Muay Thai Training – The Fastest Way to Shred off All That Body Fat

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There are a number of different styles of martial arts out there, from boxing to jiu-jitsu and everything in between, but there is one form that surpasses the rest, and that is Muay Thai.

Muay Thai is the most effective striking art form in the world. The emphasis on sparring and competition is what sets Muay Thai apart from the rest of the martial arts. This is why it a great way to train your body and mind at the same time.

Keep in mind that Muay Thai should not be treated as just a cardio exercise, as it is much more than that. After reading this blog, you’ll know everything there is to know about this art form.

What is Muay Thai?

Muay literally translates to “combat,” and Thai comes from the place where it was developed, which is Thailand. It dates back thousands of years when Thai elders trained the younger generation the art to help protect the nation against invaders. Muay Thai is known as an 8-point combat art since it employs different parts of the human body as natural weapons such as fists, feet, elbows, and knees. It can be used for both close and long range situations. It was used by guards and police for the king and his family during the time.

These days it has become a sport with different weight classes and international tournaments. UFC is a prime example of this.

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Muai Thai Training Structure

When you are training for Muay Thai, you don’t go straight into punching and kicking; it’s a long journey before you can actually take a person down.

The Muay Thai training structure is a long and grueling process, which takes years to master. It is essential to find a good gym to train for Muay Thai as every gym has a different schedule and training structure.

Even though it may be different for all gyms, but the basic outline of the structure is relatively similar and is broken down into eight different aspects.

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Road Work

Road work in simpler terms is running, where you have to dedicate a certain amount of your daily gym time to running. This serves as a great way to improve your body’s energy system and build up your cardio.

It is essential to build up your stamina for the training that is to come as you slowly progress in your training.

Shadow Boxing

When you start, you are required to put time into shadow boxing. This is usually done in front of a mirror so the person can work on their stance, guard, and rhythm while throwing techniques. Initially, it is important to slow yourself down and work on your form rather than go for sheer force. Seeing yourself in the mirror gives you a chance to see how you look and what you need to work on.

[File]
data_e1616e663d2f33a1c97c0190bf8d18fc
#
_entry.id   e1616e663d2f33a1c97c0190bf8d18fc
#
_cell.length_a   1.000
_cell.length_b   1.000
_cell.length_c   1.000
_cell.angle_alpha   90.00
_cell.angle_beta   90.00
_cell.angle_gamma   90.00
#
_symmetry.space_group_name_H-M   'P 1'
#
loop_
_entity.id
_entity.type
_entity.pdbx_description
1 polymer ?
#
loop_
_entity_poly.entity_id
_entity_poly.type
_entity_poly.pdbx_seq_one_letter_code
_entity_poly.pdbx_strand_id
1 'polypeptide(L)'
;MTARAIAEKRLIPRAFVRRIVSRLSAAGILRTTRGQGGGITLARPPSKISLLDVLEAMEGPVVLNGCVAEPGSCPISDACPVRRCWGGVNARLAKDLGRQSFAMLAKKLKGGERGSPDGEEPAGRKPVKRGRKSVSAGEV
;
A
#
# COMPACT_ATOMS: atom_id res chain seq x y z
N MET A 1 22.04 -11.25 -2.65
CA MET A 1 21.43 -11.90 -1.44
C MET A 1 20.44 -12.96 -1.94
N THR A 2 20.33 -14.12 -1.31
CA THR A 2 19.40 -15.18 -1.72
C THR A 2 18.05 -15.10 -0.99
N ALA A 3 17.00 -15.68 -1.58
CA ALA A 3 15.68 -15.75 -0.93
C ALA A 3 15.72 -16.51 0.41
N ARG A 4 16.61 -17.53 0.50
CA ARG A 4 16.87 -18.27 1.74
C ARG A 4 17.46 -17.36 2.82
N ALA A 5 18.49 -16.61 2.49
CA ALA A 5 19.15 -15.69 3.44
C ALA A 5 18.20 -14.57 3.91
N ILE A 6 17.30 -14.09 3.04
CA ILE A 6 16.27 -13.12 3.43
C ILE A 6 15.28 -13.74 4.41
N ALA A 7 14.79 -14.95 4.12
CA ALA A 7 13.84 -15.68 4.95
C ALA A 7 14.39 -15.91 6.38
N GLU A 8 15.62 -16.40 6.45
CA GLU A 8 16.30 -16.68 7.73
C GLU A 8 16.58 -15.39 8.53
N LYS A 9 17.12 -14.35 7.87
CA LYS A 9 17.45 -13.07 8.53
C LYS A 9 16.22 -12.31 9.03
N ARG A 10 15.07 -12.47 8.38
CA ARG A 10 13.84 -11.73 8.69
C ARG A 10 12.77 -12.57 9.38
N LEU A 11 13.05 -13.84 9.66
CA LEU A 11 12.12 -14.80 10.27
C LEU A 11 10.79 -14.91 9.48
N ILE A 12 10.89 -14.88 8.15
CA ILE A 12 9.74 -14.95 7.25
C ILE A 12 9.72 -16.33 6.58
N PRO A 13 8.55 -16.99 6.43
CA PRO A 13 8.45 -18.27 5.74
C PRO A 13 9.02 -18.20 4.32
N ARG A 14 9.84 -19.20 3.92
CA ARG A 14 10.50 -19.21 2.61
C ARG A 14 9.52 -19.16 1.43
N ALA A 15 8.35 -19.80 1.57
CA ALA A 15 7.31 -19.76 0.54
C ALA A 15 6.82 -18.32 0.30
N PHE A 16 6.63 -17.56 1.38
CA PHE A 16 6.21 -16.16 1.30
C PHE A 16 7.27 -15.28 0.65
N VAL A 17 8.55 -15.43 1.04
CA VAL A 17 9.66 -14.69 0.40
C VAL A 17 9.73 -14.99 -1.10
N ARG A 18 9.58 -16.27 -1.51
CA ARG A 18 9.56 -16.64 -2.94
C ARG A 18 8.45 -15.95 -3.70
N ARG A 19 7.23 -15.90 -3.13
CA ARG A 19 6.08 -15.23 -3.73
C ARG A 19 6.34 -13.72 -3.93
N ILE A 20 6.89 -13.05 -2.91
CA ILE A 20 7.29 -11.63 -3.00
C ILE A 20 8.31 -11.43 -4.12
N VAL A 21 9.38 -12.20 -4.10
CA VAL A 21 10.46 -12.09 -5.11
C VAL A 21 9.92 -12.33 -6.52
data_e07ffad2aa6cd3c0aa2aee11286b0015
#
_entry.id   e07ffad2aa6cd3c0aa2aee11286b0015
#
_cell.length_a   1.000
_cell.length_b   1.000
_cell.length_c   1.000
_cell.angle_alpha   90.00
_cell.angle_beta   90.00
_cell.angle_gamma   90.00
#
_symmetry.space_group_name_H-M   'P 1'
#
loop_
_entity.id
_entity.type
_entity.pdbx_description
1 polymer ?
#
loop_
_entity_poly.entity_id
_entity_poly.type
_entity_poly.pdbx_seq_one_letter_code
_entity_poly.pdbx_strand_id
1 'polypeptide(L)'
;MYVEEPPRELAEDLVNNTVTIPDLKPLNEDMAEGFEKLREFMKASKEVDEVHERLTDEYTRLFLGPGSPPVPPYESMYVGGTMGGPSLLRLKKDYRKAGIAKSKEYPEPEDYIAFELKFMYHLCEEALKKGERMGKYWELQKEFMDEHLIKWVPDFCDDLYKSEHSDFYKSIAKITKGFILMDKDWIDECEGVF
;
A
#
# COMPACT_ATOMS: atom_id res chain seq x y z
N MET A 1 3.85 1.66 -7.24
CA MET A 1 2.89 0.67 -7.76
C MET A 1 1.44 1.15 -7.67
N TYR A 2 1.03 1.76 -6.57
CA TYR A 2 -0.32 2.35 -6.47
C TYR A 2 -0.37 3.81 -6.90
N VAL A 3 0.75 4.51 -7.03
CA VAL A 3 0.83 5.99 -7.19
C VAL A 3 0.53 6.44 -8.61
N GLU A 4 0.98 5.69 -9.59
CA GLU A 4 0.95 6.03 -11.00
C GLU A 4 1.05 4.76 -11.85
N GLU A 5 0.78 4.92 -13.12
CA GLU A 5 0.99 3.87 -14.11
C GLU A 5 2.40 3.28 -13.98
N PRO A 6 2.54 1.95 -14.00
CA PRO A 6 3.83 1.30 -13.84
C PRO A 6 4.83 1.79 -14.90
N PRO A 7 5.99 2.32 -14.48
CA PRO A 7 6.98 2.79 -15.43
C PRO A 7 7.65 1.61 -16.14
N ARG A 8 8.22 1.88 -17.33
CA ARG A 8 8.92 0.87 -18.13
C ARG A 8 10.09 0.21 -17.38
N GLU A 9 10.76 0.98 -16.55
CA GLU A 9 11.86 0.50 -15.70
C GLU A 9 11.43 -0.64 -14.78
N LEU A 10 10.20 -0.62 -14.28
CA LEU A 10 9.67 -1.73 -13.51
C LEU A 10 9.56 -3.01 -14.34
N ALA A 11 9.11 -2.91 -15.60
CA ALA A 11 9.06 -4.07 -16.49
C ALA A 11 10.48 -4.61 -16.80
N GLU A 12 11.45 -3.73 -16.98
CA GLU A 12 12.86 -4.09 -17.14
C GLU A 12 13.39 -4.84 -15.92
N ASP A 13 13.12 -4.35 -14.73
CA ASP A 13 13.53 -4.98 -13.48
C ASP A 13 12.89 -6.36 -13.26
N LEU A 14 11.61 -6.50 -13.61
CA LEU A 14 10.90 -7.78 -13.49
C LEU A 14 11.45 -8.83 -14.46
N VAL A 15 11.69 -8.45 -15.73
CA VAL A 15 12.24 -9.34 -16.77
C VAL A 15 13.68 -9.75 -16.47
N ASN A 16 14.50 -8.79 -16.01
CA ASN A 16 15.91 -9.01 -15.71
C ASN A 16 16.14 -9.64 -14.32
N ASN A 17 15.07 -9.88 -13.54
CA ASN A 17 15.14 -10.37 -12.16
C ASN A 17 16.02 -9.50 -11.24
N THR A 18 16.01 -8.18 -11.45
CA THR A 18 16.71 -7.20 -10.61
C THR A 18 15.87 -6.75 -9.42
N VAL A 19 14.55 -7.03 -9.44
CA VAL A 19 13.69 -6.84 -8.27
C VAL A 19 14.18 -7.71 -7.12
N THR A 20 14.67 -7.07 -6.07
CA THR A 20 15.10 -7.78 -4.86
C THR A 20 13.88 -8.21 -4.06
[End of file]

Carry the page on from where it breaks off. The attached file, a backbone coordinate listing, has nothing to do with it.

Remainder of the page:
Don’t think about throwing a double roundhouse kick, instead work on throwing a technique swiftly and going back into original stance. This helps solidify your fundamentals and develop your techniques.

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Pad Work

Pad work is an integral part of any Muay Thai training, where an advanced student will hold pads, and you will be required to practice your techniques while being corrected.

During this training, it is important to slow down again and work on your stance and technique rather than packing a punch. Speed and accuracy win matches in a Muay Thai fight because everyone has to have the ability to land a punch, but the technique is what sets the person apart.

Bag Work

The heavy bag is one of the most important pieces of equipment when training since you practice your striking on a heavy bag. This is a great way of building stamina and can also be used to condition your knuckles and shins. If you are looking to toughen up your shins, the heavy bag is the way to go.

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Partner Drills

Drills with a partner can be a great way to get comfortable with combat. The important thing to learn from drills is to work on your speed and guarding. Since drills are performed with no force, it can serve as a great way to focus on your techniques without having the risk of hurting yourself.

The whole point of training drills is to develop reflexes, reactions, and timing when you are up against an actual opponent.

Clinching

The Muay Thai clinch is the wrestling and BJJ side of MMA, where the two fighters are in close combat and battle to take control of the position. During a clinch arm control, sweeps, knees, and elbows come into play.

Sparring

Sparring is the process of using all your learned techniques in the ring. There are two types of sparring which are Muay Thai and boxing sparring, where one focuses on all techniques, and the latter only focuses on punches to improve striking.

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Body Conditioning

One thing that separates Muay Thai fighters is their toughness and conditioning to take a hit. Fighters who have conditioned their bodies to take the pain, which means that they can withstand an enormous amount of damage without going down. As a beginner, your goal is to focus on slowly developing a strong body over time. You will notice that your shins will be screaming in anguish when you first start. That is entirely normal and something you have to live with. Unfortunately, there are no short cuts to conditioning your body in Muay Thai. The more you kick and get hit, the tougher your body will become over time.

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Muay Thai requires responsibility and like any workout requires patience to master. It is not only a workout for your body but also your mind.

It is one thing to have muscles, but if you are looking to gain strength and agility, Muay Thai was made for you.

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